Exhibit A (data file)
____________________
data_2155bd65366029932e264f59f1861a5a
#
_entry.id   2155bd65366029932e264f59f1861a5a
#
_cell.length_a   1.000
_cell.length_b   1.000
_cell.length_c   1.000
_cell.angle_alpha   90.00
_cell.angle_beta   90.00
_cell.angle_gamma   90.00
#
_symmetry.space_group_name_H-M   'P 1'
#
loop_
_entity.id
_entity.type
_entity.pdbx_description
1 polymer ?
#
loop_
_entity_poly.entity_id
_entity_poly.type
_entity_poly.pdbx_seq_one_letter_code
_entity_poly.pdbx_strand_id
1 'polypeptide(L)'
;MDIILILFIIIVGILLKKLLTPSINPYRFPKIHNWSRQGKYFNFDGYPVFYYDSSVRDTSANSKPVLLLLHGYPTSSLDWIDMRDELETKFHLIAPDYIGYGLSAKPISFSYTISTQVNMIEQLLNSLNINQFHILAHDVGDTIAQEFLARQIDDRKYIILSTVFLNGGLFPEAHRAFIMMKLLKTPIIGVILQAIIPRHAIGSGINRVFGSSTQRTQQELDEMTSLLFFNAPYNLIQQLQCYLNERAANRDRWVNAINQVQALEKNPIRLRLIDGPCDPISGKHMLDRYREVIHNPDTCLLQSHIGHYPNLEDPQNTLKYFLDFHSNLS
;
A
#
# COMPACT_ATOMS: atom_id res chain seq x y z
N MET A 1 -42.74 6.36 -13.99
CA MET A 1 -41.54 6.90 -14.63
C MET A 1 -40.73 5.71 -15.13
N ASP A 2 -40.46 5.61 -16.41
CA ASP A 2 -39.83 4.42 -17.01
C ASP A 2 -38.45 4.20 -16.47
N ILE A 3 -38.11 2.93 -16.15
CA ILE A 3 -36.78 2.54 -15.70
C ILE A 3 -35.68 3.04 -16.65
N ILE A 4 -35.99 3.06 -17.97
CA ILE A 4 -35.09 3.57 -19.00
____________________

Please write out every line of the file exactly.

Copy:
data_2155bd65366029932e264f59f1861a5a
#
_entry.id   2155bd65366029932e264f59f1861a5a
#
_cell.length_a   1.000
_cell.length_b   1.000
_cell.length_c   1.000
_cell.angle_alpha   90.00
_cell.angle_beta   90.00
_cell.angle_gamma   90.00
#
_symmetry.space_group_name_H-M   'P 1'
#
loop_
_entity.id
_entity.type
_entity.pdbx_description
1 polymer ?
#
loop_
_entity_poly.entity_id
_entity_poly.type
_entity_poly.pdbx_seq_one_letter_code
_entity_poly.pdbx_strand_id
1 'polypeptide(L)'
;MDIILILFIIIVGILLKKLLTPSINPYRFPKIHNWSRQGKYFNFDGYPVFYYDSSVRDTSANSKPVLLLLHGYPTSSLDWIDMRDELETKFHLIAPDYIGYGLSAKPISFSYTISTQVNMIEQLLNSLNINQFHILAHDVGDTIAQEFLARQIDDRKYIILSTVFLNGGLFPEAHRAFIMMKLLKTPIIGVILQAIIPRHAIGSGINRVFGSSTQRTQQELDEMTSLLFFNAPYNLIQQLQCYLNERAANRDRWVNAINQVQALEKNPIRLRLIDGPCDPISGKHMLDRYREVIHNPDTCLLQSHIGHYPNLEDPQNTLKYFLDFHSNLS
;
A
#
# COMPACT_ATOMS: atom_id res chain seq x y z
N MET A 1 -42.74 6.36 -13.99
CA MET A 1 -41.54 6.90 -14.63
C MET A 1 -40.73 5.71 -15.13
N ASP A 2 -40.46 5.61 -16.41
CA ASP A 2 -39.83 4.42 -17.01
C ASP A 2 -38.45 4.20 -16.47
N ILE A 3 -38.11 2.93 -16.15
CA ILE A 3 -36.78 2.54 -15.70
C ILE A 3 -35.68 3.04 -16.65
N ILE A 4 -35.99 3.06 -17.97
CA ILE A 4 -35.09 3.57 -19.00